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By Halle Catalina Brown
An Ecuador study abroad excursion feels like an 'unimaginable, wild dream'
August 25th, 2021 | climate change, Ecuador, SIT Study Abroad
Halle Catalina Brown studied abroad on SIT Ecuador: Comparative Ecology and Conservation in fall 2019 and blogged about her experiences. This article and photos from her blog are reprinted with permission.
Exploring the cloud forest for five days and our trip to the Amazon was like, 'Someone pinch me, I think I'm dreaming'.
"Ah! Found stinging nettle!" Shannon yelled from deep within the jungle of Marantaceae plants. I stepped off the trail to follow behind her, cringing at her pain yet laughing at the ridiculousness of the situation. We were only two meters off the path, but for all the vegetation that engrossed us, we could have been in the dead center of the Ecuadorian cloud forest. The leaves were the length of half our bodies and each plant grew centimeters from each other, creating a dense forest of vines and moss. Decaying wood and slick mud were underfoot, likely housing a variety of insects and spiders in the silvery webs.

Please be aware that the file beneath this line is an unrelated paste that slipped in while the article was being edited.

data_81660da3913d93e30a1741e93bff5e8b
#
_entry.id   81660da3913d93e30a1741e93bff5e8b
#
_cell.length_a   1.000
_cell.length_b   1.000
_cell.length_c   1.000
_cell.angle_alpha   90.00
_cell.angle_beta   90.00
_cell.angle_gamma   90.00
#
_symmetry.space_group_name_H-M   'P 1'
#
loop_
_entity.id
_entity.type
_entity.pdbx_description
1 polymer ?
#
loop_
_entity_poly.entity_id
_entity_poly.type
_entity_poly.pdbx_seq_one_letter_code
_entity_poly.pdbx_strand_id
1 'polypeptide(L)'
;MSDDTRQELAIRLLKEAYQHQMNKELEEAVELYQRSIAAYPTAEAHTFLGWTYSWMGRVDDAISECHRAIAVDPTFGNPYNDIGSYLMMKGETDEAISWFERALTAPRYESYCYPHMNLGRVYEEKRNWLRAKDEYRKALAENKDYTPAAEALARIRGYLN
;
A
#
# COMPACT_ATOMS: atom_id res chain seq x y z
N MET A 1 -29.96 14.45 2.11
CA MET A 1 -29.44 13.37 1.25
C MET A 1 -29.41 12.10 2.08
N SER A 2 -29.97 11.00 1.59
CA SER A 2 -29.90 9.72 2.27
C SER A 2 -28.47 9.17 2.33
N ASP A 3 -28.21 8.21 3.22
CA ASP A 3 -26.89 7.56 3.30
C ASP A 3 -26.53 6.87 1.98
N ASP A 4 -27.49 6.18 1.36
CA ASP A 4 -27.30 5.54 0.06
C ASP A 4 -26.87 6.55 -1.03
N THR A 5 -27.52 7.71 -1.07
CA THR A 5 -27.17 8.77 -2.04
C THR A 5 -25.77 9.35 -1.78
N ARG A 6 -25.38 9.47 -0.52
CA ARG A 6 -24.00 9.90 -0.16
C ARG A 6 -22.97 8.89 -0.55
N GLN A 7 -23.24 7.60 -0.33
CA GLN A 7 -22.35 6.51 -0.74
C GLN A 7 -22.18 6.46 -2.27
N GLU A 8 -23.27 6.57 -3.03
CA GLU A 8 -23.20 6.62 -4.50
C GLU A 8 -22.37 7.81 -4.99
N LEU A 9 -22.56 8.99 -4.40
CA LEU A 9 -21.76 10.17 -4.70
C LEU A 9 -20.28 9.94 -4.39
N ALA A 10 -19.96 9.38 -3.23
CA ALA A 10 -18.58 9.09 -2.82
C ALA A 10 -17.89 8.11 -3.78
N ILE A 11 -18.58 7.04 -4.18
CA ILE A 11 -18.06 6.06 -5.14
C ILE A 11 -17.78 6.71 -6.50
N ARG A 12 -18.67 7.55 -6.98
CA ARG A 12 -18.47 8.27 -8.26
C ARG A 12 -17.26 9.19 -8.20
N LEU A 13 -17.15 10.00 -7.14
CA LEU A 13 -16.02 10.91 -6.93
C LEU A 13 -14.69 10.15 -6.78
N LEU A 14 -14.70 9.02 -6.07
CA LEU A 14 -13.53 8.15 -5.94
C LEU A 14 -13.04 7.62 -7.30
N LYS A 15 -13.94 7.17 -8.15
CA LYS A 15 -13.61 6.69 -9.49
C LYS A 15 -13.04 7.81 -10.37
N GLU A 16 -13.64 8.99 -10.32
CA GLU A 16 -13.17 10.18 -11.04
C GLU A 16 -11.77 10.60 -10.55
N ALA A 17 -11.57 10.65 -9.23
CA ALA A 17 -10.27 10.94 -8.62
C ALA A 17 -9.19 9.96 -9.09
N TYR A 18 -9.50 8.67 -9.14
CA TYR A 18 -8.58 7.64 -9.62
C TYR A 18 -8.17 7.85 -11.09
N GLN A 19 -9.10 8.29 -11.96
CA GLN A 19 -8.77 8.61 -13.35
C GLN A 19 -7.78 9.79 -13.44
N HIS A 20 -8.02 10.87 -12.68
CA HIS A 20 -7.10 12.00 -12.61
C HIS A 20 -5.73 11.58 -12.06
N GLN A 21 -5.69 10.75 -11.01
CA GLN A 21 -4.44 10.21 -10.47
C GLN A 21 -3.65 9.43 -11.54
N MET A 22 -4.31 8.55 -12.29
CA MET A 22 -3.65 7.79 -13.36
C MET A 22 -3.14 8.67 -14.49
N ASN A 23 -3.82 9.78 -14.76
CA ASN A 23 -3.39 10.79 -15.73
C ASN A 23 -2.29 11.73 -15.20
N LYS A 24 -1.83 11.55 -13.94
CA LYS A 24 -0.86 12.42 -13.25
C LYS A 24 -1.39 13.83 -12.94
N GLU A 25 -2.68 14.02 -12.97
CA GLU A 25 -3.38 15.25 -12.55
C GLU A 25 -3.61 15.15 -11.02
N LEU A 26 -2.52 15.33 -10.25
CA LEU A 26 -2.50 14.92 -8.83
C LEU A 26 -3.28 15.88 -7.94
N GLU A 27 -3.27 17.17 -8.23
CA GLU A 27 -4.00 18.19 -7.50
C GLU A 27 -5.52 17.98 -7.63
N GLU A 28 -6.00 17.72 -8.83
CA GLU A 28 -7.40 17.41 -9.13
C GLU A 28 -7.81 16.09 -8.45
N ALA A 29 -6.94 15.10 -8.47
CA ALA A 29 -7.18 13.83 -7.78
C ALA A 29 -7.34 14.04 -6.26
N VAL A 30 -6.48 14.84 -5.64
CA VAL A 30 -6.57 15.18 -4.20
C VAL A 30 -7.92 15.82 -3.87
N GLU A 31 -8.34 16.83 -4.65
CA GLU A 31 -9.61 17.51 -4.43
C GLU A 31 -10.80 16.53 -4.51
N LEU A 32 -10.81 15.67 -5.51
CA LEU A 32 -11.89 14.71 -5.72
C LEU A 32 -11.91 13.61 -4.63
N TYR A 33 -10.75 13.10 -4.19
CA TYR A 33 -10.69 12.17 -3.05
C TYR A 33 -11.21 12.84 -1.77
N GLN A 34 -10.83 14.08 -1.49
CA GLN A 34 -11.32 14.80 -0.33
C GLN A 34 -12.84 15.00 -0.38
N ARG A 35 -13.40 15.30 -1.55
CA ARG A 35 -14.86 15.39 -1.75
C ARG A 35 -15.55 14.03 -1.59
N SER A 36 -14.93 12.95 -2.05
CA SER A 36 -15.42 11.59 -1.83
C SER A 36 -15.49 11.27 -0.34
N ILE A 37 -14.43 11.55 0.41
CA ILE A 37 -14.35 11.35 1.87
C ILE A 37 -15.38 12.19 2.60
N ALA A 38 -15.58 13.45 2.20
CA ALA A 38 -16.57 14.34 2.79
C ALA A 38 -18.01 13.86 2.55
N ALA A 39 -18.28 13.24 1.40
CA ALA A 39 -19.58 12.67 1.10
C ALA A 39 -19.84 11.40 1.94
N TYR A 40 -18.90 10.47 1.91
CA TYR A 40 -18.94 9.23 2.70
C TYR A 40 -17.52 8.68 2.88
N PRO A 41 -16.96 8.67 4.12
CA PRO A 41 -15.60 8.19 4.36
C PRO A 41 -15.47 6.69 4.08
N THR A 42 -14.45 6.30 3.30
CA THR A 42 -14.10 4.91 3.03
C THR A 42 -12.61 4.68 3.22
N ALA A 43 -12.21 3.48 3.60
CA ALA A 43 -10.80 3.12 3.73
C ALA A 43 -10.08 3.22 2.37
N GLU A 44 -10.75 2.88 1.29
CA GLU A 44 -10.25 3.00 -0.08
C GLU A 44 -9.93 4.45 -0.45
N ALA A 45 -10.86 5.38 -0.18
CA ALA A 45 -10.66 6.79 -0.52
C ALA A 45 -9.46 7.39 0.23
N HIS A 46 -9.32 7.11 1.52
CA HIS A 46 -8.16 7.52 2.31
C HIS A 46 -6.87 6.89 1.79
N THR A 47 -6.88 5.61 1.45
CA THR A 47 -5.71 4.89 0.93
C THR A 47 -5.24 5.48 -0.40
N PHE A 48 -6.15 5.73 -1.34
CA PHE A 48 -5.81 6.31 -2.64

I eventually pushed my way to the area Shannon was standing, carefully avoiding all leaves that looked remotely like stinging nettle. She was bent over a growth of mushrooms like lacy shelves on a dead piece of wood.
Our plan was to survey the area 2 meters on either side of the trail, noting the type of material the mushrooms grew on and at what height. We didn't realize that the vegetation flourishing on either side of the trail was so thick it was nearly impossible to maneuver our bodies into it.